The work presented here models a raised-platform-mounted VGOSWEC that emulates the model-scale tests completed at the University of Massachusetts Amherst. These tests were funded by the U.S. Department of Energy Office of Technology Transitions Technology Commercialization Fund Award [31–33]. The hypothesis for this work is to demonstrate that controllable flaps on a VGOSWEC reduce the loads experienced by the supporting raised platform. A WEC-Sim numerical model  is used to analyze the natural periods, response amplitude operators (RAOs), and loads on the support structure to determine if the hypothesis holds true.
The objectives of this work are to investigate:
The validity of the hypothesis that allowing water transmission through the VGOSWEC leads to structural load shedding at wave-tank testable model scale.
The factors contributing to structural loads; specifically, the VGOSWEC configuration, the PTO damping, and the different natural periods of each VGOSWEC configuration.
The performance sacrifices when the VGOSWEC is in load-shedding configurations.
2 Description of a Raised VGOSWEC
The raised VGOSWEC considered in this study is a two-body system, as illustrated in Fig. 1. The device comprises a paddle of width 0.4 m and height 0.5 m that is mounted on a monopile such that the paddle is free to pitch about an axle running through the paddle near its bottom surface. The monopile is rigidly attached to the bottom surface of the wave tank. The paddle has a series of four flaps that can be configured to be: (i) completely closed, (ii) partially open at some predefined angle, and (iii) completely open. The objective of the configurable flaps is to reduce the surface pressure exerted on the VGOSWEC to reduce the incoming excitation forces on the paddle so that the loads acting on the monopile are reduced. A rotary PTO is implemented using a spring with no damping. Table 1 shows the physical parameters of the paddle used in the numerical models that follow. The pertinent equations of motion are discussed in Sec. 2.1, followed by the development of a numerical time-domain simulation using WEC-Sim in Sec. 2.2.
|Center of gravitya||rg||0.274||m|
|Center of buoyancya||rb||0.293||m|
|Moment of inertia||I55||0.962||kg m2|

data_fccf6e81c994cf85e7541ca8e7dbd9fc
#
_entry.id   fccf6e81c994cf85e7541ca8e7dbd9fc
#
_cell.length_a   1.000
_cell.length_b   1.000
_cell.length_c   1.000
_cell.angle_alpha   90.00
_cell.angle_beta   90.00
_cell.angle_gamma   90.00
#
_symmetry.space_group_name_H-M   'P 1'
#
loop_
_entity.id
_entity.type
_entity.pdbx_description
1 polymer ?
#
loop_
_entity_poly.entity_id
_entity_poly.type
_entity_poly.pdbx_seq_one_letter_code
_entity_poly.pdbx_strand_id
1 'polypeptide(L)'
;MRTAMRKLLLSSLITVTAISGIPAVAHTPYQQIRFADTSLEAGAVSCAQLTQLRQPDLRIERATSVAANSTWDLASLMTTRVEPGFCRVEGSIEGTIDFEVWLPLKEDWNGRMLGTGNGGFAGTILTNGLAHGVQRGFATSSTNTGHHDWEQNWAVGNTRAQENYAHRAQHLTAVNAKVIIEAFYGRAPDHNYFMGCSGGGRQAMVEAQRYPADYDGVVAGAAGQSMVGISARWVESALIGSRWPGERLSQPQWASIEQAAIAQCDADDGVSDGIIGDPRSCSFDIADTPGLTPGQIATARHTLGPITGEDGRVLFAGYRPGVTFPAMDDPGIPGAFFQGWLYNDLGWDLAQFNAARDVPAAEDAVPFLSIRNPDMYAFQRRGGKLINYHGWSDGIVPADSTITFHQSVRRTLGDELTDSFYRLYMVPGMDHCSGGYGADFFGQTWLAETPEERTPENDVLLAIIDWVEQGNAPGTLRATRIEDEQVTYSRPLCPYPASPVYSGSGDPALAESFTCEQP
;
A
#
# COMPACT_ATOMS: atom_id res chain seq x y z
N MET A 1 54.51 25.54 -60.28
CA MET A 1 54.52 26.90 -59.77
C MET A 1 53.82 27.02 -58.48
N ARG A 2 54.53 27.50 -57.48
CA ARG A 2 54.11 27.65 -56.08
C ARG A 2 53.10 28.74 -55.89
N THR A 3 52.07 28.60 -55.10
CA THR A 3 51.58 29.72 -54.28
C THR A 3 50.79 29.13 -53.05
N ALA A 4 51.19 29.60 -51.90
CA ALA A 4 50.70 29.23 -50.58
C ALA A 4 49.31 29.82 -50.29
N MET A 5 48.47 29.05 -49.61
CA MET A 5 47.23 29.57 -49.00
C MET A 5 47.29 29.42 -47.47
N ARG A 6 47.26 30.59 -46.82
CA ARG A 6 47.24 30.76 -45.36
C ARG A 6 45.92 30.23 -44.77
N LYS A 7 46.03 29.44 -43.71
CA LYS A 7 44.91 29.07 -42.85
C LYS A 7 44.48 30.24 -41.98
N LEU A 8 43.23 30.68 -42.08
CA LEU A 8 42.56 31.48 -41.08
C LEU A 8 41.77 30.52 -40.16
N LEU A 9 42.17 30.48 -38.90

|External springs||Cext||6.57||kg m2 s−2|
|Center of gravitya||rg||0.274||m|
|Center of buoyancya||rb||0.293||m|
|Moment of inertia||I55||0.962||kg m2|
|External springs||Cext||6.57||kg m2 s−2|
Denotes measurements from the hinge.
2.1 VGOSWEC Equation of Motion, Surge Foundation Force, and Pitch Foundation Moment.
The dynamics of the two-body system simulated here are mutually coupled. The equations of motion for N coupled bodies will comprise 6N × 6N modes for the phenomena affected by the floating body and 6N × 1 modes for the incident excitation force because it is the input to the system independent of the body response and its couplings. Therefore, the radiation damping, added mass, and hydrostatic force matrices in this case will be 12 × 12 while the excitation force coefficient matrix will be 12 × 1. In the discussion that follows, the modes are ordered as surge, sway, heave, roll, pitch, and yaw. Modes 1–6 represent the paddle’s modes, and modes 7–12 correspond to the monopile. Therefore, the surge mode for the paddle will be represented as the ordered pair, 1, 1, the surge mode of the monopile will be represented as 7, 7, and the coupled modes will be represented as an ordered pair made up from a combination of modes 1–6 and 7–12. The notations for the rest of the paper will have two-digit ordered pair subscripts representing the corresponding mode. The auto-coupled terms (i.e., the body-only modes such as surge, heave, and pitch) make up the diagonal terms in the 6N × 6N matrices while the coupled modes make up the corresponding off-diagonal terms.